A good friend is giving me a mini crib, which we’ll use in our bedroom until we’re sure the baby is old enough to share a room with our 3-year-old daughter. We have a three-bedroom house, but only two of the bedrooms are upstairs (ours and Emily’s), and I’m not putting a young child or a baby in the third bedroom downstairs. Since we’ll have two girls and a very large bedroom upstairs, it’s a no-brainer that these two girls will share a room until they can either no longer stand it or we’re comfortable having one bunk in the downstairs bedroom.
We’re so very excited to meet our newest addition — but the poor thing still needs a name!
After expressing my displeasure about my Summer Infant baby monitor breaking after just a few months and posting the link to my blog on Twitter and writing to them through their website, the company immediately responded. Besides the fact that the monitor broke pretty quickly, I was peeved that you couldn’t buy JUST the monitor to replace a broken one — you had to shell out almost $240 for an entirely new system.
After some back-and-forth, Summer Infant decided to send me a new monitor, despite not having a gift receipt or the box any longer. That’s some great customer service. I had the replacement monitor within a week. A good thing, too, as I couldn’t see our 2-year-old on the screen any longer.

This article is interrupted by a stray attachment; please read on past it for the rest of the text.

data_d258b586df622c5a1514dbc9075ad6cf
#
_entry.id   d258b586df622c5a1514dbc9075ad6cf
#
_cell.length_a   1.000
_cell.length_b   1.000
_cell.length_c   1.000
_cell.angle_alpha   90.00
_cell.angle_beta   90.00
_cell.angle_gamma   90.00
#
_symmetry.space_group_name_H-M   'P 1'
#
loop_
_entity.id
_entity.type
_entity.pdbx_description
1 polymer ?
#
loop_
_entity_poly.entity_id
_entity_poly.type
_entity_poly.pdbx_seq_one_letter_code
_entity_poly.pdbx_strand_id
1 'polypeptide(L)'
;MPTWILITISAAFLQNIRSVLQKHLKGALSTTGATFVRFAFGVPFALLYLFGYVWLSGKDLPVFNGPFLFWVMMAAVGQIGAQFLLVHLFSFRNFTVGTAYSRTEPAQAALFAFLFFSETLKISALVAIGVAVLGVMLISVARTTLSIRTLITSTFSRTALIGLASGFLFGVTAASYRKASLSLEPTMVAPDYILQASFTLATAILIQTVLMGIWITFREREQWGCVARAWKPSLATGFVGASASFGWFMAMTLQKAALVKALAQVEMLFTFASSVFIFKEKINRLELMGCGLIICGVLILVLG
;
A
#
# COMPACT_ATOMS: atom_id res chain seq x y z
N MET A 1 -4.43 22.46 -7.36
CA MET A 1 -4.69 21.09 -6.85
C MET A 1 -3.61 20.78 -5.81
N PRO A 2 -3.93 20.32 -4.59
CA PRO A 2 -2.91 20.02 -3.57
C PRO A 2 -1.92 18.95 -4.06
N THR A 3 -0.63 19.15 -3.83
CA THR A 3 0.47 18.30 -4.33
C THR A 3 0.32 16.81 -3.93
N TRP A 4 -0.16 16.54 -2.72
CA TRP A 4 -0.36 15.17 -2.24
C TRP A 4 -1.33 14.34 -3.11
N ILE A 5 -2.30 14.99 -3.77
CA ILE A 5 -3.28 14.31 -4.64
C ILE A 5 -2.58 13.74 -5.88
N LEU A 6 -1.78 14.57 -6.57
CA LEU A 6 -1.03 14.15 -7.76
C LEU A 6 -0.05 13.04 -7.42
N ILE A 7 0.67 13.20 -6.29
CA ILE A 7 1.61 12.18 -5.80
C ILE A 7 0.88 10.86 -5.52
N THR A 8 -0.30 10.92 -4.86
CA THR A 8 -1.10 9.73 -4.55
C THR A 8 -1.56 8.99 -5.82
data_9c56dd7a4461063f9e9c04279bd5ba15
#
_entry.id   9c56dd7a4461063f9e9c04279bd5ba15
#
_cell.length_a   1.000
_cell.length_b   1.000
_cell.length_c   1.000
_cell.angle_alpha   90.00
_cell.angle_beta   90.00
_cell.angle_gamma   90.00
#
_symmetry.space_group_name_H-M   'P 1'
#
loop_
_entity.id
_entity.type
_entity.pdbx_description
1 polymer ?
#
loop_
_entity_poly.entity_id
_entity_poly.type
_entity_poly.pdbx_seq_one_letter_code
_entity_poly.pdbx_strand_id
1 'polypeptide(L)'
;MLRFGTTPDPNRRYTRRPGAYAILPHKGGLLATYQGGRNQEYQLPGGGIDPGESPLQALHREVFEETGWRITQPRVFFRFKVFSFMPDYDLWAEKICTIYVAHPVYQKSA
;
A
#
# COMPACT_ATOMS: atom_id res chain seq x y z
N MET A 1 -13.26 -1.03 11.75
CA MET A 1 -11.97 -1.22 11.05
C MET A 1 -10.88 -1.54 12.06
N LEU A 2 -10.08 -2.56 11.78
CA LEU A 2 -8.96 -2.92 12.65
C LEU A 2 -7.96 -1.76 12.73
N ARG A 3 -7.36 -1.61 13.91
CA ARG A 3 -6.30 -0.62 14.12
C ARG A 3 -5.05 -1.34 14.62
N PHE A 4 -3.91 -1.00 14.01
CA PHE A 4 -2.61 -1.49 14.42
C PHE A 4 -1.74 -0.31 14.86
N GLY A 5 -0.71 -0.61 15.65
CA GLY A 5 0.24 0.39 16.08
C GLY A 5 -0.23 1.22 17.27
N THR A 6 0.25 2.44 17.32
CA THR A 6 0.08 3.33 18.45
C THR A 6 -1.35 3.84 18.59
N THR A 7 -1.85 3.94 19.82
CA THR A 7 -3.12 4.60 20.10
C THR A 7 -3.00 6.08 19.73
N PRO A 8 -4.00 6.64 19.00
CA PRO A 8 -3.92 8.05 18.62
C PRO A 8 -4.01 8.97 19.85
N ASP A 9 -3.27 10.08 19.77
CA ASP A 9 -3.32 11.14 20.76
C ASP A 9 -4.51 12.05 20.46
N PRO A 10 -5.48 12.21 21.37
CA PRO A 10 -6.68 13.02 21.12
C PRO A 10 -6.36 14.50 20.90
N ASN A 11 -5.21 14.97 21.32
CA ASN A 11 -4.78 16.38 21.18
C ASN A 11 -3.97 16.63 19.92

I appreciate the faith they had in me, that my gripe was legitimate (it, of course, was). Of course, this gets them a little bit of good press, too.
… and I am not pleased about it.
Got this Summer Infant Baby Touch Video Monitor as a gift a few months ago, to replace an older model I’d had for a few years. It completely changed our world. Rather than transmitting a picture of just a portion of our toddler’s room, we could pan in all directions! The ability to talk to her through the handheld monitor portion was by far my favorite feature — I can’t tell you how many times I was able to tell her, “Go back to sleep, it’s too early!” and squeak another hour out of her (even if I was lying).
Now, the monitor is showing THIS:
Not ideal, not ideal at all.
It started in that upper-left corner with the triangle thingy. Then more and more lines branched out in both directions within a week or so, eventually filling the screen like this. The thick vertical bar was the last straw.